For Your Women’s History Month: Loretta Ross on the Origin of “Women of Color”

By Sexual Correspondent Andrea (AJ) Plaid

Full disclosure: I met Loretta Ross at a Women’s Media Center’s media workshop for progressive women last summer, and we’re connected through the New York City chapter of SisterSong, which reshaped the reproductive-rights fight to reproductive justice. And I just think she is an incredible activist and living historian.

I saw this clip of her explaining to another generation of feminists where the term “women of color” came from and wanted to share.

Transcript after the jump.

Loretta Ross: Y’all know where the term “women of color” came from?  Who can say that?  See, we’re bad at transmitting history.

In 1977, a group of Black women from Washington, DC, went to the National Women’s Conference, that [former President] Jimmy Carter gave $5million to have as part of the World Decade for Women.  There was a conference in Houston, TX.

This group of Black women carried into that conference something called “The Black Women’s Agenda” because the organizers of the conference—Bella Abzug, Ellie Smeal, and what have you—had put together a three-page “Minority Women’s Plank” in a 200-page document that these Black women thought was somewhat inadequate.

(Giggles in background)

So they actually formed a group called Black Women’s Agenda to come [sic] to Houston with a Black women’s plan of action that they wanted the delegates to vote to substitute for the “Minority Women’s Plank that was in the proposed plan of action.

Well, a funny thing happened in Houston: when they took the Black Women’s Agenda to Houston, then all the rest of the “minority” women of color wanted to be included in the “Black Women’s Agenda.” Okay?

Well, [the Black women] agreed…but you could no longer call it the “Black Women’s Agenda.”  And it was in those negotiations in Houston [that] the term “women of color” was created.  Okay?

And they didn’t see it as a biological designation—you’re born Asian, you’re born Black, you’re born African American, whatever—but it is a solidarity definition, a commitment to work in collaboration with other oppressed women of color who have been “minoritized.”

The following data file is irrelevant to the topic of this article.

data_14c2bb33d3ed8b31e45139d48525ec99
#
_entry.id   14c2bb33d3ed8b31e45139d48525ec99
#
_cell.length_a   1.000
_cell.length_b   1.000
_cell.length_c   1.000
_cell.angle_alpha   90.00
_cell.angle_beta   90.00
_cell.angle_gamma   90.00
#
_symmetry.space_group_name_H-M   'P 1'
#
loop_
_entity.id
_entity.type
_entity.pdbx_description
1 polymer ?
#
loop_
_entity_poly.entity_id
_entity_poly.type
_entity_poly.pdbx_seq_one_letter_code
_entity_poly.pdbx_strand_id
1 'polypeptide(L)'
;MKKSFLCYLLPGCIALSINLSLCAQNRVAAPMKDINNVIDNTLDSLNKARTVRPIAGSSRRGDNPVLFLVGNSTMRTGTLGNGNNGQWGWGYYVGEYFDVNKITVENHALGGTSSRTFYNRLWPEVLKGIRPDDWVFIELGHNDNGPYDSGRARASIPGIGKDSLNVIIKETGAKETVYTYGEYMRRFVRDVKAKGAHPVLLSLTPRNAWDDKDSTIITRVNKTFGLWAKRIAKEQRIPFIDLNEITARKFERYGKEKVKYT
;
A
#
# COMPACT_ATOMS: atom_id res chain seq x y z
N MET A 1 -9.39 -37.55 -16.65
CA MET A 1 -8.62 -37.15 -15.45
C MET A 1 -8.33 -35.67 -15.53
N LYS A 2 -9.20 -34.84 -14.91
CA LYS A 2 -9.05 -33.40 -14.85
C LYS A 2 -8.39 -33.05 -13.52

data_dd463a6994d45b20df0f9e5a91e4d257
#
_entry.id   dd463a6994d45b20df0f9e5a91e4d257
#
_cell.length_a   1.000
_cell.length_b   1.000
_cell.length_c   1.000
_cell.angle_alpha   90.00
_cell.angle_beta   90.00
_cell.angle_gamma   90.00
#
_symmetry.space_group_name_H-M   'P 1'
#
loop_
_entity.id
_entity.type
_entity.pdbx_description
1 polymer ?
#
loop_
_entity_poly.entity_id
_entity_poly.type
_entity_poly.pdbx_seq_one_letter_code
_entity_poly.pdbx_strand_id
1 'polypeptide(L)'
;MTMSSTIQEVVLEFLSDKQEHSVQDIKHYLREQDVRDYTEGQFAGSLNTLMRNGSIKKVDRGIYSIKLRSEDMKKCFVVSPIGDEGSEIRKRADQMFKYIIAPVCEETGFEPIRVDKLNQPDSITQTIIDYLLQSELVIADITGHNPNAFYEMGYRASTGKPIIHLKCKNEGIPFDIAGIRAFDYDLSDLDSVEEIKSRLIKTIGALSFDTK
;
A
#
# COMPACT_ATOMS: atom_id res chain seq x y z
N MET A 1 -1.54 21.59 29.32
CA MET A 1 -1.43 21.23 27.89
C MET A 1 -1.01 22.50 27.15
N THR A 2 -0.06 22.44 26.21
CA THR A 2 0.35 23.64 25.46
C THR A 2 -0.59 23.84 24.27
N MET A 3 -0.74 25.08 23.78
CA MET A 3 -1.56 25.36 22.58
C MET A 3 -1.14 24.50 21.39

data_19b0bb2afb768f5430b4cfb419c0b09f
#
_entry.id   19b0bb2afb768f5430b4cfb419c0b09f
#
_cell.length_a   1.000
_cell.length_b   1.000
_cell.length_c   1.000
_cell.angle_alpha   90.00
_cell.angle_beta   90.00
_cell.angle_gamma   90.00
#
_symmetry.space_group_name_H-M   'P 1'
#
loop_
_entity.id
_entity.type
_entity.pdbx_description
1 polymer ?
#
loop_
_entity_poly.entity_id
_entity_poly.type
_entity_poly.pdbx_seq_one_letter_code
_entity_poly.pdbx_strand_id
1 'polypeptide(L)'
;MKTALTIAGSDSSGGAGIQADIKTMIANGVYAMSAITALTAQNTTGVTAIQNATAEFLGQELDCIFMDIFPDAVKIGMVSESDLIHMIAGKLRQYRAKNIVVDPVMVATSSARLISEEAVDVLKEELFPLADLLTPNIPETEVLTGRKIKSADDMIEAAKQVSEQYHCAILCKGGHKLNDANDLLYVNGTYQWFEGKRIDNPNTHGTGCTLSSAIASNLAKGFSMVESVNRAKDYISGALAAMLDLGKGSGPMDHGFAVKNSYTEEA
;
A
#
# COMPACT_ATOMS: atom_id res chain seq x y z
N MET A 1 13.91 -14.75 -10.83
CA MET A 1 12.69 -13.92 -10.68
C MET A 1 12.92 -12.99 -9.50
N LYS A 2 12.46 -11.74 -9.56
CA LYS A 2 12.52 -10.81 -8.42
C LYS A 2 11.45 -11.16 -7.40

Now, what’s happened in the 30 years since then is that people see it as biology now.

(Murmurs of understanding, agreement)

You know? Like, “Okay…” And peopleare saying they  don’t want to be defined as a woman of color: “I am Black, “I am Asian American”…and that’s fine. But why are you reducing a political designation to a biological destiny?

(Murmurs of agreement)

That’s what white supremacy wants you to do. And I think it’s a setback when we disintegrate as people of color around primitive ethnic claiming. Yes, we are Asian American, Native American, whatever, but the point is, when you choose to work with other people who are minoritized by oppression, you’ve lifted yourself out of that basic identity into another political being and another political space. And, unfortunately, so many times, people of color hear the term “people of color” from other white people that [PoCs} think white people created it instead of understanding that we self-named ourselves.  This is term that has a lot of power for us.

But we’ve done a poor-ass job of communicating that history so that people understand that power.

 

  • Pingback: We cannot name ourselves without Othering ourselves in the White Gaze. « Restructure!

  • Pingback: The Good, The Bad, and The Silly « Stowaway

  • Pingback: This Week: Anti-Abortion Billboards, Men & HPV, & more |

  • http://twitter.com/Ellington3 Rhonda Yearwood

    This is great and informative!
    Thanks ever so for sharing this! :)

  • http://DeadAmericanDream.blogspot.com AngryBroomstick

    Wow, that’s interesting. I always wondered where “Women of Color” came from. I proudly call myself a Woman of Color, because I see it as solidarity with other non-white women who belong to minority groups. I do NOT speak for Black, Latina, East Asian, Indigenous, Arab or women of any other ethnicities. I do NOT speak for Desi/South Asian or Muslim women even though I am Desi and Muslim. I speak for myself, and maybe my voice will inspire other Women of Color to speak up and make their voices heard, too. As simple as that.

  • Slush

    Huh, that is good history, although that’s what I always thought the term Women of Color was about, even without knowing the story.